I will really appreciate for any advice!
    • By isu diss
       I'm trying to code Rayleigh part of Nishita's model (Display Method of the Sky Color Taking into Account Multiple Scattering). I get black screen no colors. Can anyone find the issue for me?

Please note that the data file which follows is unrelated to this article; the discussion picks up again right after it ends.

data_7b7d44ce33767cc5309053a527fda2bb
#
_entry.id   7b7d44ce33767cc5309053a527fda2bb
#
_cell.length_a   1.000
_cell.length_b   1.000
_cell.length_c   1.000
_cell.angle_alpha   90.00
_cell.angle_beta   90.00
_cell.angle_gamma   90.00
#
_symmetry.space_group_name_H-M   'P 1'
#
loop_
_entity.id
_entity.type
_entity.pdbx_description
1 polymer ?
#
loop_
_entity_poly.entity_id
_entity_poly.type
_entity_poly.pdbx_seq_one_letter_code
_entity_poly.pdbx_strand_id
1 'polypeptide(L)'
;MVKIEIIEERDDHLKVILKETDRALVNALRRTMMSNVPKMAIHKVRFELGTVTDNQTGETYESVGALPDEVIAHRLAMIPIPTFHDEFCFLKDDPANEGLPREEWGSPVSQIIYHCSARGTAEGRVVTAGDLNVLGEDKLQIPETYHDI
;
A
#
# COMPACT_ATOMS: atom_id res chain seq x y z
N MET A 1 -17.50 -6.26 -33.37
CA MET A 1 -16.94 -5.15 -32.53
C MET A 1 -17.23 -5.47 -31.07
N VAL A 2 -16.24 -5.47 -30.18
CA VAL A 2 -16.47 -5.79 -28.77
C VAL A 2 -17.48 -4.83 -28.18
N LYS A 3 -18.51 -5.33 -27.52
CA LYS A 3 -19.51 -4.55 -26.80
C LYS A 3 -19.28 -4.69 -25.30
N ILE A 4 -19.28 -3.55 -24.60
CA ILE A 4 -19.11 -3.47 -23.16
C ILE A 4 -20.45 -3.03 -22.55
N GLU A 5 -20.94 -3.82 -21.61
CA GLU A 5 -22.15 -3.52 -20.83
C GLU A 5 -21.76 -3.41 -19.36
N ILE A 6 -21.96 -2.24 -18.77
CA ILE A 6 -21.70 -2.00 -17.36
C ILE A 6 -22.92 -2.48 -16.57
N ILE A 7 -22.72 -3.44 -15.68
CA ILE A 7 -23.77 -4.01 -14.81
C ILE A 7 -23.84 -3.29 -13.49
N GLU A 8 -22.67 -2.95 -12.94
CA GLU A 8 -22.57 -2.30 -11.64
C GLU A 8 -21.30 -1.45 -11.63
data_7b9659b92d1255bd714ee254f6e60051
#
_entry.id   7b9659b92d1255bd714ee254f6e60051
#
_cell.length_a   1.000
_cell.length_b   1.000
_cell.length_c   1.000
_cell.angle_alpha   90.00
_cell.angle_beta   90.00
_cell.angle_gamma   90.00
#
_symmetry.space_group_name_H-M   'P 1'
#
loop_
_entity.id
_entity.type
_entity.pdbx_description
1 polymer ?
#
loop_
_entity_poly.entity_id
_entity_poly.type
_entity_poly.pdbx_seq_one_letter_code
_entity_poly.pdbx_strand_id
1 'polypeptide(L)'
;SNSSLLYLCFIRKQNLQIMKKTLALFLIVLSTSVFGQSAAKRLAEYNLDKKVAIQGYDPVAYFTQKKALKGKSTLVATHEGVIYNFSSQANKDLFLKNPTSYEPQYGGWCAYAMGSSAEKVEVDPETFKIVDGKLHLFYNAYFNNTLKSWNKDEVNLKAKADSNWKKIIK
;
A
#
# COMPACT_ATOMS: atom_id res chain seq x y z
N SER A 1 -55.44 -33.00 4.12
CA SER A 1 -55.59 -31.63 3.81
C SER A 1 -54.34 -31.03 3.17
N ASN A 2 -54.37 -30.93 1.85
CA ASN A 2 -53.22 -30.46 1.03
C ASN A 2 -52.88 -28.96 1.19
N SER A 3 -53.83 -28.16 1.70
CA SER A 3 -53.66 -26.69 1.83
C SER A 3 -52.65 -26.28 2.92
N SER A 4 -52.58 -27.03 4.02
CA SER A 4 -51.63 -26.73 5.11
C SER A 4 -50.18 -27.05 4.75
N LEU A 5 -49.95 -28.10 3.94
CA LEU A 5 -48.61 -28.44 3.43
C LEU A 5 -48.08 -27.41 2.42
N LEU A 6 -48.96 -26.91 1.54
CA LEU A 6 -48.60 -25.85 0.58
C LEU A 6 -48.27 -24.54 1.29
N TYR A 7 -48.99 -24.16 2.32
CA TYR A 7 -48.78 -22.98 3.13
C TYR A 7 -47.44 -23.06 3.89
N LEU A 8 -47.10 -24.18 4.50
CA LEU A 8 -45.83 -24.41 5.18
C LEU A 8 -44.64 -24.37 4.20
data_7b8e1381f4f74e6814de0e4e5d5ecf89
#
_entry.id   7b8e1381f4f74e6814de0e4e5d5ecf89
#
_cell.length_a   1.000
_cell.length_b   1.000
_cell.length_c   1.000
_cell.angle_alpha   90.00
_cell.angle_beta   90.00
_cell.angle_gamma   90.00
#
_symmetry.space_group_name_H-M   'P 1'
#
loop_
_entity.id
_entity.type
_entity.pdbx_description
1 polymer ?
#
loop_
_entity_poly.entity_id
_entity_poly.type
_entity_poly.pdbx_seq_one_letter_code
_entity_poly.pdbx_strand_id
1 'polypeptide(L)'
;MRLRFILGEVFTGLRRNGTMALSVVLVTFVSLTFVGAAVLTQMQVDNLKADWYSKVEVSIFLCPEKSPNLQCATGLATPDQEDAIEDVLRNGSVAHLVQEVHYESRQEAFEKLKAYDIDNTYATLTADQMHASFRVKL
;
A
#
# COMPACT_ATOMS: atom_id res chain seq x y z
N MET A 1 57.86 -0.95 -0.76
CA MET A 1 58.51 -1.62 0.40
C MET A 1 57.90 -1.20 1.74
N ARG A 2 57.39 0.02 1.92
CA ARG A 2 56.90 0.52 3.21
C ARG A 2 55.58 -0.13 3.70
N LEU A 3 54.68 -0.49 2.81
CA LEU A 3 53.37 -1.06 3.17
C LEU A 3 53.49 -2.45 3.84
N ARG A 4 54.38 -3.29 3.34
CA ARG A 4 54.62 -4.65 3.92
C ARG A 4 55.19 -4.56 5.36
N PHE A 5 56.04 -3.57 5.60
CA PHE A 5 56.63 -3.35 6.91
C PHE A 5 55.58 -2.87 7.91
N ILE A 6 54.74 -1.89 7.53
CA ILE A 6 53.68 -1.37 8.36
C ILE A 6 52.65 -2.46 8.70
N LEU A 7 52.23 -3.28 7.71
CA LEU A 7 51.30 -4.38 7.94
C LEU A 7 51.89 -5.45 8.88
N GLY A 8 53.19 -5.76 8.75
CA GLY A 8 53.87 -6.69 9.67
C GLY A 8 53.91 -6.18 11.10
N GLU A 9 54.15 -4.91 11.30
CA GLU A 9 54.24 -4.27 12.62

#define InnerRadius 6320000 #define OutterRadius 6420000 #define PI 3.141592653 #define Isteps 20 #define Ksteps 10 static float3 RayleighCoeffs = float3(6.55e-6, 1.73e-5, 2.30e-5); RWTexture2D<float4> SkyColors : register (u0); cbuffer CSCONSTANTBUF : register( b0 ) { float fHeight; float3 vSunDir; } float Density(float Height) { return exp(-Height/8340); } float RaySphereIntersection(float3 RayOrigin, float3 RayDirection, float3 SphereOrigin, float Radius) { float t1, t0; float3 L = SphereOrigin - RayOrigin; float tCA = dot(L, RayDirection); if (tCA < 0) return -1; float lenL = length(L); float D2 = (lenL*lenL) - (tCA*tCA); float Radius2 = (Radius*Radius); if (D2<=Radius2) { float tHC = sqrt(Radius2 - D2); t0 = tCA-tHC; t1 = tCA+tHC; } else return -1; return t1; } float RayleighPhaseFunction(float cosTheta) { return ((3/(16*PI))*(1+cosTheta*cosTheta)); } float OpticalDepth(float3 StartPosition, float3 EndPosition) { float3 Direction = normalize(EndPosition - StartPosition); float RayLength = RaySphereIntersection(StartPosition, Direction, float3(0, 0, 0), OutterRadius); float SampleLength = RayLength / Isteps; float3 tmpPos = StartPosition + 0.5 * SampleLength * Direction; float tmp; for (int i=0; i<Isteps; i++) { tmp += Density(length(tmpPos)-InnerRadius); tmpPos += SampleLength * Direction; } return tmp*SampleLength; } static float fExposure = -2; float3 HDR( float3 LDR) { return 1.0f - exp( fExposure * LDR ); } [numthreads(32, 32, 1)] //disptach 8, 8, 1 it's 256 by 256 image void ComputeSky(uint3 DTID : SV_DispatchThreadID) { float X = ((2 * DTID.x) / 255) - 1; float Y = 1 - ((2 * DTID.y) / 255); float r = sqrt(((X*X)+(Y*Y))); float Theta = r * (PI); float Phi = atan2(Y, X); static float3 Eye = float3(0, 10, 0); float ViewOD = 0, SunOD = 0, tmpDensity = 0; float3 Attenuation = 0, tmp = 0, Irgb = 0; //if (r<=1) { float3 ViewDir = normalize(float3(sin(Theta)*cos(Phi), cos(Theta),sin(Theta)*sin(Phi) )); float ViewRayLength = RaySphereIntersection(Eye, ViewDir, float3(0, 0, 0), OutterRadius); float SampleLength = ViewRayLength / Ksteps; //vSunDir = normalize(vSunDir); float cosTheta = dot(normalize(vSunDir), ViewDir); float3 tmpPos = Eye + 0.5 * SampleLength * ViewDir; for(int k=0; k<Ksteps; k++) { float SunRayLength = RaySphereIntersection(tmpPos, vSunDir, float3(0, 0, 0), OutterRadius); float3 TopAtmosphere = tmpPos + SunRayLength*vSunDir; ViewOD = OpticalDepth(Eye, tmpPos); SunOD = OpticalDepth(tmpPos, TopAtmosphere); tmpDensity = Density(length(tmpPos)-InnerRadius); Attenuation = exp(-RayleighCoeffs*(ViewOD+SunOD)); tmp += tmpDensity*Attenuation; tmpPos += SampleLength * ViewDir; } Irgb = RayleighCoeffs*RayleighPhaseFunction(cosTheta)*tmp*SampleLength; SkyColors[DTID.xy] = float4(Irgb, 1); } }